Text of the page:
core P. van der Stok
Internet-Draft consultant
Intended status: Standards Track B. Greevenbosch
Expires: August 7, 2015 independent
A. Bierman
J. Schoenwaelder
A. Sehgal
Jacobs University
February 3, 2015

CoAP Management Interface


This document describes a network management interface for constrained devices, called CoMI. CoMI is an adaptation of the RESTCONF protocol for use in constrained devices and networks. It is designed to reduce the message sizes, server code size, and application development complexity. The Constrained Application Protocol (CoAP) is used to access management data resources specified in YANG, or SMIv2 converted to YANG. The payload of the CoMI message is encoded in Concise Binary Object Representation (CBOR).


Discussion and suggestions for improvement are requested, and should be sent to

Status of This Memo

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Table of Contents

1. Introduction

The Constrained Application Protocol (CoAP) [RFC7252] is designed for Machine to Machine (M2M) applications such as smart energy and building control. Constrained devices need to be managed in an automatic fashion to handle the large quantities of devices that are expected in future installations. The messages between devices need to be as small and infrequent as possible. The implementation complexity and runtime resources need to be as small as possible.

The draft [I-D.ietf-netconf-restconf] describes a REST-like interface called RESTCONF, which uses HTTP methods to access structured data defined in YANG [RFC6020]. RESTCONF allows access to data resources contained in NETCONF [RFC6241] datastores. RESTCONF messages can be encoded in XML [XML] or JSON. The GET method is used to retrieve data resources and the POST, PUT, PATCH, and DELETE methods are used to create, replace, merge, and delete data resources.

A large amount of Management Information Base (MIB) [RFC3418] specifications already exist for monitoring purposes. This data can be accessed in RESTCONF if the server converts the SMIv2 modules to YANG, using the mapping rules defined in [RFC6643].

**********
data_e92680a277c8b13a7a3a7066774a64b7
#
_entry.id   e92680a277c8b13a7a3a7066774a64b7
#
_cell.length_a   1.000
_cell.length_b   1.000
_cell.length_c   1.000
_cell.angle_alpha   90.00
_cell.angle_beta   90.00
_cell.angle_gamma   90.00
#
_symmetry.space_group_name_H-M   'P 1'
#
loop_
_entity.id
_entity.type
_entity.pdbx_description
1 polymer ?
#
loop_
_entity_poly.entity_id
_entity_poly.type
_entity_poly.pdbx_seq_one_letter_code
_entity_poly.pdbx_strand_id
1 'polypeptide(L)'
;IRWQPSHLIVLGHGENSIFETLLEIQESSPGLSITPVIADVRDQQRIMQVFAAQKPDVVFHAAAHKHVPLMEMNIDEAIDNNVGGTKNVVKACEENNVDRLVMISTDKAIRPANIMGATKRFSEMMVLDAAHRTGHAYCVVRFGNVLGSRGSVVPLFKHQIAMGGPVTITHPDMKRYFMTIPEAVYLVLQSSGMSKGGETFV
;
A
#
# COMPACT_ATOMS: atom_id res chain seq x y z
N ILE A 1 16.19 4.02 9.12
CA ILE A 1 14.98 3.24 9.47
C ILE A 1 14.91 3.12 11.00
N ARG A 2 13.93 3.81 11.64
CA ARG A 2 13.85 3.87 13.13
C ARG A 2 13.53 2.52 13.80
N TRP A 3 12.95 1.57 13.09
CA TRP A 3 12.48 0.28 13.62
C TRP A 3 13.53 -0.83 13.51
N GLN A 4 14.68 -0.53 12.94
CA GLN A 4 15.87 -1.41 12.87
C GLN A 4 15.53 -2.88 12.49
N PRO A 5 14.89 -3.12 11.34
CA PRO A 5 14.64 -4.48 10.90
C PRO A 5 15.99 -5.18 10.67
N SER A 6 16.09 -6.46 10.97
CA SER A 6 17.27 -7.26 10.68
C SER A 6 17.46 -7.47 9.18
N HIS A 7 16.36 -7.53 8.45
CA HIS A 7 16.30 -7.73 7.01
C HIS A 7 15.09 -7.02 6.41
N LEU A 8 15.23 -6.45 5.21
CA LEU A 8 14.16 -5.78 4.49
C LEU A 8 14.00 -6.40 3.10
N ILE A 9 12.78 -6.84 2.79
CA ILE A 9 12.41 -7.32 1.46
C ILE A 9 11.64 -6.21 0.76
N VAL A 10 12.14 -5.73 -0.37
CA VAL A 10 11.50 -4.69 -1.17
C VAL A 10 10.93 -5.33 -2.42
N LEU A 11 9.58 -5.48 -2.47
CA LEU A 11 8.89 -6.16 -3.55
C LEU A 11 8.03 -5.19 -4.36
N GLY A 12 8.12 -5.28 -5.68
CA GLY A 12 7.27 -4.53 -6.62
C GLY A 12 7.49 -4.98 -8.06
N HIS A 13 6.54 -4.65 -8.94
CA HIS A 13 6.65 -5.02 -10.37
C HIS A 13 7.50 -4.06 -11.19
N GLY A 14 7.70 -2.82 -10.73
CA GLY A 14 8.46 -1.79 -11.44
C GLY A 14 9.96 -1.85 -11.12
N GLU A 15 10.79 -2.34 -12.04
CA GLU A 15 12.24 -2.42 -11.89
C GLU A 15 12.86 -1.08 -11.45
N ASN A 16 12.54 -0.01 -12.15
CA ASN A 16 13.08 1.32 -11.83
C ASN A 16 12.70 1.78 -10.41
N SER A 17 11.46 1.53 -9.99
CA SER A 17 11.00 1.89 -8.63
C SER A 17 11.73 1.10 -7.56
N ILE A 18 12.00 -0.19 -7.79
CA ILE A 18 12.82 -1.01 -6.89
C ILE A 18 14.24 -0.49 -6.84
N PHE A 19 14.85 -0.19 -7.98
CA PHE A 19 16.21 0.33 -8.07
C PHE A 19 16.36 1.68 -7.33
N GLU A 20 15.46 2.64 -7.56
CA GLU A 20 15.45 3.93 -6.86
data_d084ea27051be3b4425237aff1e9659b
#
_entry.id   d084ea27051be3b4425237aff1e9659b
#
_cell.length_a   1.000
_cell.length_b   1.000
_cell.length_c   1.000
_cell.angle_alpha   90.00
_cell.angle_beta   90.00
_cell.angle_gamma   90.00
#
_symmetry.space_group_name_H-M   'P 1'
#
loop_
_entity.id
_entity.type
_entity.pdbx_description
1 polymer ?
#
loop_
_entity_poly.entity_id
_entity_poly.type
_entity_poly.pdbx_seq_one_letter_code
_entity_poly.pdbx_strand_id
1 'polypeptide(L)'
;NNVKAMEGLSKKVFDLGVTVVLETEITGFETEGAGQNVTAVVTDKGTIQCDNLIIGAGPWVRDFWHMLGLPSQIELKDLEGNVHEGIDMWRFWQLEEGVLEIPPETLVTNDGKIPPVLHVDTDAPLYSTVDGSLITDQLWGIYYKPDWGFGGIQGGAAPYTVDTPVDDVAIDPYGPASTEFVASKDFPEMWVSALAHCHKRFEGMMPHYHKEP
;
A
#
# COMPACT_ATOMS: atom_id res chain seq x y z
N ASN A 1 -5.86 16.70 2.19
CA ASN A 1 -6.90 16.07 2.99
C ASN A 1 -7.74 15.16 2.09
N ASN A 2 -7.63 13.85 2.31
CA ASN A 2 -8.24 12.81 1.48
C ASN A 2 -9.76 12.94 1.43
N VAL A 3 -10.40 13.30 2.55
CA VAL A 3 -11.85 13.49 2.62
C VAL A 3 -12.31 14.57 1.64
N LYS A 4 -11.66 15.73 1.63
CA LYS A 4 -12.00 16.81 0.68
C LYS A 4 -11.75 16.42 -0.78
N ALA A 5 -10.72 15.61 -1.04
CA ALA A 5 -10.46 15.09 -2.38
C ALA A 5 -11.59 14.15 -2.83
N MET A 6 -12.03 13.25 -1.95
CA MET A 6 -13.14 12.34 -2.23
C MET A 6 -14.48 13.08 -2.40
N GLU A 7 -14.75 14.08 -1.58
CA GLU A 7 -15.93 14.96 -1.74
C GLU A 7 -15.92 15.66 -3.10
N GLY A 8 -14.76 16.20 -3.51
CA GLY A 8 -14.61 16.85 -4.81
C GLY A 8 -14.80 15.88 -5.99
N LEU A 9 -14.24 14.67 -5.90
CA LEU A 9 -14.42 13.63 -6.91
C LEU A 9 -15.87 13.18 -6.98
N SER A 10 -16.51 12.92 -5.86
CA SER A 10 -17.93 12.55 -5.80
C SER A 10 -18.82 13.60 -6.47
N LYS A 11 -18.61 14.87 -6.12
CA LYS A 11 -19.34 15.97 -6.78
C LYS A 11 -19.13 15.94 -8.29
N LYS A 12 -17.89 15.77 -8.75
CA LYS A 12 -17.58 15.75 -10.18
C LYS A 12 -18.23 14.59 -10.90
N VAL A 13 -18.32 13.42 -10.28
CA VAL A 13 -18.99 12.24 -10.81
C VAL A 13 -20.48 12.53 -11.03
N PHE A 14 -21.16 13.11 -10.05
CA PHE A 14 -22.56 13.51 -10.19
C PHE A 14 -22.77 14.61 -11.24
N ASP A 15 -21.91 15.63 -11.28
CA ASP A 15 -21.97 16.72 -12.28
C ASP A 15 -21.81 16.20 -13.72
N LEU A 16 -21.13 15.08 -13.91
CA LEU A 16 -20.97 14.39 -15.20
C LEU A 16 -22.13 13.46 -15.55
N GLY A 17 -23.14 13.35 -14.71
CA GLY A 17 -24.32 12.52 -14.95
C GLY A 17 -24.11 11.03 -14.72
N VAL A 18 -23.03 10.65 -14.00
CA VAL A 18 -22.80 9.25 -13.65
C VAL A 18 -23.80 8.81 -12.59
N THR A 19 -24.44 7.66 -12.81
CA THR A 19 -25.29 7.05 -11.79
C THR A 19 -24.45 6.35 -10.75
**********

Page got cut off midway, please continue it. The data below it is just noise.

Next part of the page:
The CoRE Management Interface (CoMI) is intended to work on standardized data-sets in a stateless client-server fashion. The RESTCONF protocol is adapted and optimized for use in constrained environments, using CoAP instead of HTTP. Standardized data sets promote interoperability between small devices and applications from different manufacturers. Stateless communication is encouraged to keep communications simple and the amount of state information small in line with the design objectives of 6lowpan [RFC4944] [RFC6775], RPL [RFC6650], and CoAP [RFC7252].

RESTCONF uses the HTTP methods HEAD, OPTIONS, and PATCH, which are not available in CoAP. HTTP uses TCP which is not recommended for CoAP. The transport protocols available to CoAP are much better suited for constrained networks.

TODO: Introduce CoAP Patch options to allow modification to subsets of resource.

CoMI is low resource oriented, uses CoAP, and only supports the methods GET, PUT, POST and DELETE. The payload of CoMI is encoded in CBOR [RFC7049] which is automatically generated from JSON [JSON]. CBOR has a binary format and hence has more coding efficiency than JSON. To promote small packets, CoMI uses an additional data identifier string to number conversion to minimise CBOR payloads and URI length. It is assumed that the managed device is the most constrained entity. The client might be more capable, however this is not necessarily the case.

Currently, small managed devices need to support at least two protocols: CoAP and SNMP. When the MIB can be accessed with the CoAP protocol, the SNMP protocol can be replaced with the CoAP protocol. Although the SNMP server size is not huge (see Appendix A), the code for the security aspects of SMIv3 is not negligible. Using CoAP to access secured management objects reduces the code complexity of the stack in the constrained device, and harmonizes applications development.